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[whatwg] Issue when Video currentTime used for seeking.

From: Ian Hickson <ian@hixie.ch>
Date: Mon, 17 Nov 2008 01:46:49 +0000 (UTC)
Message-ID: <Pine.LNX.4.62.0811170137470.1237@hixie.dreamhostps.com>
On Wed, 12 Nov 2008, Biju Gm at il wrote:
>
> I see a problem while using video_element.currentTime instead of 
> video_element.start
> 
> ie, recent firefox nightly build removed video_element.start before that 
> we could do following to make a movie with new URL start from 10th 
> second frame
> 
> video_element.src="http://www.double.co.nz/video_test/ascannerdarkly480.ogg";
> video_element.start=10;
> video_element.play();
> 
> 
> Now to achieve same effect I tried
> 
> video_element.src="http://www.double.co.nz/video_test/ascannerdarkly480.ogg";
> video_element.currentTime=10;
> video_element.play();
> 
> This gives a problem.
> ie, I can not set .currentTime immediately after .src changed
> it throughs error (may be it is waiting to load metadata)
> 
> So can we have a method .seek() or .skip() or something.

The seek method is setting currentTime. Your request seems to be to allow 
seeking into times that are not known to be in the allowed duration.

You can work around the lack of this by doing:

   video_element.src = "http://www.double.co.nz/video_test/ascannerdarkly480.ogg";
   video_element.ondurationchange = function () {
     video_element.currentTime=10;
     video_element.play();
     video_element.ondurationchange = null;
   };

...which isn't much worse than just saying video_element.start = 10.


On Wed, 12 Nov 2008, Chris Double wrote:
> 
> You can use:
> 
> v.src = "foo.ogg";
> v.addEventListener("loadedmetadata", function() { v.currentTime=10;
> v.play(); }, false);

That also works.


On Thu, 13 Nov 2008, Biju Gm at il wrote:
> 
> Yes we can use JS to have a work around. But there will be other 
> problems. Example, the above code make all the subsequent assignment of 
> url to v.src make movie start from 10th second. So again we need to add 
> code to remove the event listener.

Yes, it is a few lines of extra code. Not much though.

The problem is that we can't really allow seeking before the media is 
available because then the error handling becomes really hard to define 
and understand.


On Fri, 14 Nov 2008, Silvia Pfeiffer wrote:
>
> I still feel rather dubious about the currentTime attribute of the video 
> element.
> 
> When it is used to tell a server about starting at an offset rather than 
> a the beginning, I'd prefer we rather use media fragment URIs (once they 
> are standardised by the W3C media fragment working group). It will then 
> be obvious that the user is actually asking for a subpart of the 
> resource to be displayed only. This is controlled by the author of the 
> Web page.

The initial start offset is orthogonal to this (and the media fragment URI 
syntax is supported by <video>, at least in theory).


> When it is used to change the current play pointer during watching of a 
> video, i.e. is controlled by the user of the Web page, it should really 
> be done through an event and javascript. Maybe the onclick event can be 
> defined for the video element here and it could call a seek javascript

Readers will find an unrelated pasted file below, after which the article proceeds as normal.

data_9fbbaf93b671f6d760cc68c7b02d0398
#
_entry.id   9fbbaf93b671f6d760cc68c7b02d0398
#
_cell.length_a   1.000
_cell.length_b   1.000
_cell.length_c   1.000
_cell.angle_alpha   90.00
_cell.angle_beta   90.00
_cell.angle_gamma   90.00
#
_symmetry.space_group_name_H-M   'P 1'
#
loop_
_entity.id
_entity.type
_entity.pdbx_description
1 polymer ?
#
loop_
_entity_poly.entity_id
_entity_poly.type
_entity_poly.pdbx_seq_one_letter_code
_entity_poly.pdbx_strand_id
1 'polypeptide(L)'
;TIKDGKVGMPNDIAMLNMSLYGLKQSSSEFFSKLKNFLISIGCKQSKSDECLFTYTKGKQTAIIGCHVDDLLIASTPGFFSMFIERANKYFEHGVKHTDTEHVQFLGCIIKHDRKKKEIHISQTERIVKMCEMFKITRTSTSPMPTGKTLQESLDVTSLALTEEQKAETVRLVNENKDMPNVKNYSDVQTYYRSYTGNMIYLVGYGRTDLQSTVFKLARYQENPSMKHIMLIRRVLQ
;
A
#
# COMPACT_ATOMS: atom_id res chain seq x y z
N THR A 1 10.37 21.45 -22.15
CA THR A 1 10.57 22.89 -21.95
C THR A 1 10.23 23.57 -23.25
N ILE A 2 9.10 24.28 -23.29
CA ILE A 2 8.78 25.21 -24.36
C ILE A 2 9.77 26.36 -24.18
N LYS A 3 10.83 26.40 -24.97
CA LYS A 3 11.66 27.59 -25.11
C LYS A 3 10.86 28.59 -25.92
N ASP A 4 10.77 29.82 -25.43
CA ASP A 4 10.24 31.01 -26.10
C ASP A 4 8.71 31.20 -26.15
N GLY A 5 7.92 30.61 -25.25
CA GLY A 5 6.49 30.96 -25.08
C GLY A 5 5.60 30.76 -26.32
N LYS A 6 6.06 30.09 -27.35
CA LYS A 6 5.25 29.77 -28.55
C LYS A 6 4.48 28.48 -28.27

> function?

I don't really understand what that means.


On Wed, 12 Nov 2008, Chris Double wrote:
>
> On Wed, Nov 12, 2008 at 6:36 PM, Biju Gm at il <bijumaillist at gmail.com> wrote:
> > toKeyFrame - optional, boolean, default false. if true indicates goto
> > the nearest keyframe of the value provided in secondsToSeek.
> > this is to improve performance while avoiding  bug
> > https://bugzilla.mozilla.org/show_bug.cgi?id=463358
> 
> Good question. Should seeks go to the previous keyframe to the requested 
> time, the next keyframe after the time, the closest keyframe, or the 
> exact frame requested?

Per spec, the exact frame.


> Regarding that bug, I think it should be going to the last keyframe then 
> decoding up to the point of the requested frame so it can display 
> non-garbage data. But is there a requirement to be able to identify 
> keyframes from JavaScript? I suspect not but don't know.

I don't really see why there would be.


> > .seek() will return the time to which it is seek-ed to.
> 
> What time is that exactly? Is that the time of the actual frame the seek 
> ended on? Seek can take some time if it requires multiple http byte 
> range requests to find the right location, and to search for the 
> keyframe. You wouldn't want this to be a blocking call but it would need 
> to be if you want to return the time.

Between currentTime, onseeked, and ontimeupdate, I think we already have 
this.


On Wed, 12 Nov 2008, Eric Carlson wrote:
>
> Seeks should end up as close to the requested time as possible, the 
> behavior wrt keyframes should be an implementation detail. I say "as 
> close as possible" because it is not always possible to know the file 
> location of an exact time unless all of the media data up to that time 
> has already been downloaded.

Indeed, this seems like a quality-of-implementation issue.


On Thu, 13 Nov 2008, Biju Gm at il wrote:
> 
> The idea for toKeyFrame argument came from some flash video controls ie, 
> when we silde the duration slider, these flash controls flips through 
> frames quickly. At that time it dont really matter exactly which frame, 
> it can be before or after which ever is EASY to find.

Script can use the "buffered" DOM object to work out what would be easy 
for the UA to find.

-- 
Ian Hickson               U+1047E                )\._.,--....,'``.    fL
http://ln.hixie.ch/       U+263A                /,   _.. \   _\  ;`._ ,.
Things that are impossible just take longer.   `._.-(,_..'--(,_..'`-.;.'
Received on Sunday, 16 November 2008 17:46:49 UTC

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